There was a gap of almost 10 years between his first two First-Class appearances, and it was not before 1897 that he was able to secure for himself any sort of permanency behind the stumps for Victoria. New South Wales were having a very successful campaign in the 1902-03 Sheffield Shield, ultimately winning the trophy. Victoria, on the other hand, were having a rather indifferent season, losing their first Shield match against NSW at home by 136 runs. They were to lose the return match at Sydney by 5 wickets. In between, they played a match against South Australia at Melbourne.

There was some bad news for the Victorians when Jack Saunders, who had had a successful tour of England in 1902, was unavailable due to illness. The home team decided to include 23-year-old leg-spinner Matthew Ellis, who had originally been named 12th, in his place. This was to be the second First-Class match for Ellis after his debut against Tasmania in 1900-01. The media reported a first day crowd of about 7,000 and a gate of £254.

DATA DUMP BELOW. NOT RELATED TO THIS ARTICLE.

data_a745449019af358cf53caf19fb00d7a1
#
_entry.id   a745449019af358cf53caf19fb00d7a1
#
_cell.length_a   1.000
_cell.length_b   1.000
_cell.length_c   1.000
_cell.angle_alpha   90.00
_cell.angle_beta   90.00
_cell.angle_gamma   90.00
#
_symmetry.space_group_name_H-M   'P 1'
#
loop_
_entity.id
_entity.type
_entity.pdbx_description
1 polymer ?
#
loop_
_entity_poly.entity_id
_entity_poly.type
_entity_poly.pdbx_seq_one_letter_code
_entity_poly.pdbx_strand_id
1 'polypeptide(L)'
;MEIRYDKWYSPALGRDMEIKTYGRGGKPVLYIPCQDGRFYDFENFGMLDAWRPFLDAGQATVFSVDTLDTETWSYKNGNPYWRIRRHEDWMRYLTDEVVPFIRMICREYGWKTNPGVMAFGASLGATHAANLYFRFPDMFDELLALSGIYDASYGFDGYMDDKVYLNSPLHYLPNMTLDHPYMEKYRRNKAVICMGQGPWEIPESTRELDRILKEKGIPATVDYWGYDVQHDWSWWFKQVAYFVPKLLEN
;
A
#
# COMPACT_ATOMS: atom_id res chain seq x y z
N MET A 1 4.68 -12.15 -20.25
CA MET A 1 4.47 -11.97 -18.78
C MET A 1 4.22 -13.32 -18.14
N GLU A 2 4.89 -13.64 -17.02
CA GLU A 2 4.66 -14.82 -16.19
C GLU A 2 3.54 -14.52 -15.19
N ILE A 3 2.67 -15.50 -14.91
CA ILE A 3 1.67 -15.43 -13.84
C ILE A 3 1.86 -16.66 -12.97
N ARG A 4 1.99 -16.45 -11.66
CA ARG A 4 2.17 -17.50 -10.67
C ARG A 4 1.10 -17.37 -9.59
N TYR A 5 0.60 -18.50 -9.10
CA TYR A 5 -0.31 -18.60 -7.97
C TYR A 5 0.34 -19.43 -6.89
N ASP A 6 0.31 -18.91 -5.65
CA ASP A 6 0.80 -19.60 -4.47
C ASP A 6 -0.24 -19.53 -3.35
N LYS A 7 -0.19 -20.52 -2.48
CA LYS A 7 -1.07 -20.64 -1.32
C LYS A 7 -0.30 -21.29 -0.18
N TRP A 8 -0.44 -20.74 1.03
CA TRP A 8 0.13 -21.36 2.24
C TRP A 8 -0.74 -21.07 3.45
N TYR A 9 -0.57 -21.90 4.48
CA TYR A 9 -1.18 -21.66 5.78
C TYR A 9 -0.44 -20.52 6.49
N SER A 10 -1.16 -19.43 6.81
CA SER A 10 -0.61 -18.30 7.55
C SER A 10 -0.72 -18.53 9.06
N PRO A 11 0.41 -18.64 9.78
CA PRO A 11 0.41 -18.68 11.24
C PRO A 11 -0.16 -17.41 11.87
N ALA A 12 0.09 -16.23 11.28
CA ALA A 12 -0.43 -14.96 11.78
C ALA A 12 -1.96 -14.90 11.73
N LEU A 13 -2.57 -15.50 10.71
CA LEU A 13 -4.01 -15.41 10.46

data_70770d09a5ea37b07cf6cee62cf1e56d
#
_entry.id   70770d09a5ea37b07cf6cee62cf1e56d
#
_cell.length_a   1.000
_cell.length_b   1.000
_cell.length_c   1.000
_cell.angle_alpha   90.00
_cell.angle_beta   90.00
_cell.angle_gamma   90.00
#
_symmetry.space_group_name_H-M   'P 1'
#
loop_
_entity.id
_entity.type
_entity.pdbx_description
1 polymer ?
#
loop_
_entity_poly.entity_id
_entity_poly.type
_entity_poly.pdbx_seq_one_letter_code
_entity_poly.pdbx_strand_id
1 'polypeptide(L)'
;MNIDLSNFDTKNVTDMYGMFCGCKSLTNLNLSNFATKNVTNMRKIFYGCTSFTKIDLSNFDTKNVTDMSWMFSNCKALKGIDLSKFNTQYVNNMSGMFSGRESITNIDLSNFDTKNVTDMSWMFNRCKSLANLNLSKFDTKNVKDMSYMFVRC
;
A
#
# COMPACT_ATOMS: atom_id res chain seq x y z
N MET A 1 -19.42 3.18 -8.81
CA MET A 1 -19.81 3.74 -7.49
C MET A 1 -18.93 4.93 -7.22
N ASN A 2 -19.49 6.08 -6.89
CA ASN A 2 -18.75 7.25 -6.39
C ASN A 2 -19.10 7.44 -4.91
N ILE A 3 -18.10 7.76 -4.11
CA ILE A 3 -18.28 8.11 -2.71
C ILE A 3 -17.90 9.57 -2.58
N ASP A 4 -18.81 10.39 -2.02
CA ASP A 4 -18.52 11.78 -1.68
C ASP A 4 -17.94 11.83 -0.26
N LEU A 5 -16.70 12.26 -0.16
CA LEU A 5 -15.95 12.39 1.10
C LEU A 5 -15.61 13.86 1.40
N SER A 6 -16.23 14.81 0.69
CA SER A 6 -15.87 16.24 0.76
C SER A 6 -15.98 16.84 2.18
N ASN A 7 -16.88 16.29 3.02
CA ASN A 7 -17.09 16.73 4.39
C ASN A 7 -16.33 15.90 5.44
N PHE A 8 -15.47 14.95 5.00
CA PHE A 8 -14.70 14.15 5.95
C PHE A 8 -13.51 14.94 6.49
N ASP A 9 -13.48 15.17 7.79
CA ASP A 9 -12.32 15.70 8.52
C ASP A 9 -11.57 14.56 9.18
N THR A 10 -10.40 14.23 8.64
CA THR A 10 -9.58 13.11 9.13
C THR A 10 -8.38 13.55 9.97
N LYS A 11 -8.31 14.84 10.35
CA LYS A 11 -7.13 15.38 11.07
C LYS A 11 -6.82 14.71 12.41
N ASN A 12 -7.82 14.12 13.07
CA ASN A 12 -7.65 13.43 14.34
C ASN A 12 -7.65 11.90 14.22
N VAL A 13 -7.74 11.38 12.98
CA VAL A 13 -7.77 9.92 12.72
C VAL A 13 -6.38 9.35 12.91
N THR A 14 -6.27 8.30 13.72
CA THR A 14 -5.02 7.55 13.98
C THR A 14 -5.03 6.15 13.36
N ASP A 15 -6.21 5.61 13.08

Frank Laver won the toss for Victoria in fine weather (it is surprising how the media always seemed to find the sun shining on the cricket during the Golden Age of the game). Percy McAlister scored 68, Warwick Armstrong 40, and ‘Son’ Noonan 54, and Victoria reached 261 for 9. No. Hastings came out to join Ellis. The 300 of the innings came up with Ellis batting briskly on 31 and Hastings on an enterprising 22. Ellis reached 50 in 63 minutes. Victoria went in at stumps at 348 for 9, with Ellis on 60 and Hastings on 40, the tenth wicket having added 87 valuable runs.